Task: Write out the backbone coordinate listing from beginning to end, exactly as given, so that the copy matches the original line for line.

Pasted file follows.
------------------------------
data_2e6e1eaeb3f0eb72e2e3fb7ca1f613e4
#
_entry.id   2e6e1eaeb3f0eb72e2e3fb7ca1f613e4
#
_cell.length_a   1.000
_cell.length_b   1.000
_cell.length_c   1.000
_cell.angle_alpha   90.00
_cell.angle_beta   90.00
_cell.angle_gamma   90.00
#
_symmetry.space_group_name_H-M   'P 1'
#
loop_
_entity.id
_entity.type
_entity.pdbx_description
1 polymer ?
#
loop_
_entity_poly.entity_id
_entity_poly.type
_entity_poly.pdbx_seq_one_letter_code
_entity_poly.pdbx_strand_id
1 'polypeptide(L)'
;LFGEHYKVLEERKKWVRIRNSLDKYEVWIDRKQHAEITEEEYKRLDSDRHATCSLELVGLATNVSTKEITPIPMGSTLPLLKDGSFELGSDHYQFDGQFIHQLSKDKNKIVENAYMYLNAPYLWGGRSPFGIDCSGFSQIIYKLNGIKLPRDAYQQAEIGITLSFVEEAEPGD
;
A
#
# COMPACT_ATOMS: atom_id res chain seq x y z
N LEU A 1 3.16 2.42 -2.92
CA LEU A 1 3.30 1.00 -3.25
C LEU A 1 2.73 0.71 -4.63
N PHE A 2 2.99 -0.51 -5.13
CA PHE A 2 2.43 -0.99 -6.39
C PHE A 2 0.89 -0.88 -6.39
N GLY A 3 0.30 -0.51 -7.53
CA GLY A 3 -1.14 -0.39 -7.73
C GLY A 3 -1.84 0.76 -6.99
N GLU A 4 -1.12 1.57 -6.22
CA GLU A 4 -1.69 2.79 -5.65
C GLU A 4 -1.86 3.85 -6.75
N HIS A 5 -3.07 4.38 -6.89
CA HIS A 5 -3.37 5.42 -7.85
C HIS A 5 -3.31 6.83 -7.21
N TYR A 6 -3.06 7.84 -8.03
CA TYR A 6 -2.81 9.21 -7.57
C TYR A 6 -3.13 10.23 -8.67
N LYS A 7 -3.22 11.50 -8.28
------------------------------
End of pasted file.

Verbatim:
data_2e6e1eaeb3f0eb72e2e3fb7ca1f613e4
#
_entry.id   2e6e1eaeb3f0eb72e2e3fb7ca1f613e4
#
_cell.length_a   1.000
_cell.length_b   1.000
_cell.length_c   1.000
_cell.angle_alpha   90.00
_cell.angle_beta   90.00
_cell.angle_gamma   90.00
#
_symmetry.space_group_name_H-M   'P 1'
#
loop_
_entity.id
_entity.type
_entity.pdbx_description
1 polymer ?
#
loop_
_entity_poly.entity_id
_entity_poly.type
_entity_poly.pdbx_seq_one_letter_code
_entity_poly.pdbx_strand_id
1 'polypeptide(L)'
;LFGEHYKVLEERKKWVRIRNSLDKYEVWIDRKQHAEITEEEYKRLDSDRHATCSLELVGLATNVSTKEITPIPMGSTLPLLKDGSFELGSDHYQFDGQFIHQLSKDKNKIVENAYMYLNAPYLWGGRSPFGIDCSGFSQIIYKLNGIKLPRDAYQQAEIGITLSFVEEAEPGD
;
A
#
# COMPACT_ATOMS: atom_id res chain seq x y z
N LEU A 1 3.16 2.42 -2.92
CA LEU A 1 3.30 1.00 -3.25
C LEU A 1 2.73 0.71 -4.63
N PHE A 2 2.99 -0.51 -5.13
CA PHE A 2 2.43 -0.99 -6.39
C PHE A 2 0.89 -0.88 -6.39
N GLY A 3 0.30 -0.51 -7.53
CA GLY A 3 -1.14 -0.39 -7.73
C GLY A 3 -1.84 0.76 -6.99
N GLU A 4 -1.12 1.57 -6.22
CA GLU A 4 -1.69 2.79 -5.65
C GLU A 4 -1.86 3.85 -6.75
N HIS A 5 -3.07 4.38 -6.89
CA HIS A 5 -3.37 5.42 -7.85
C HIS A 5 -3.31 6.83 -7.21
N TYR A 6 -3.06 7.84 -8.03
CA TYR A 6 -2.81 9.21 -7.57
C TYR A 6 -3.13 10.23 -8.67
N LYS A 7 -3.22 11.50 -8.28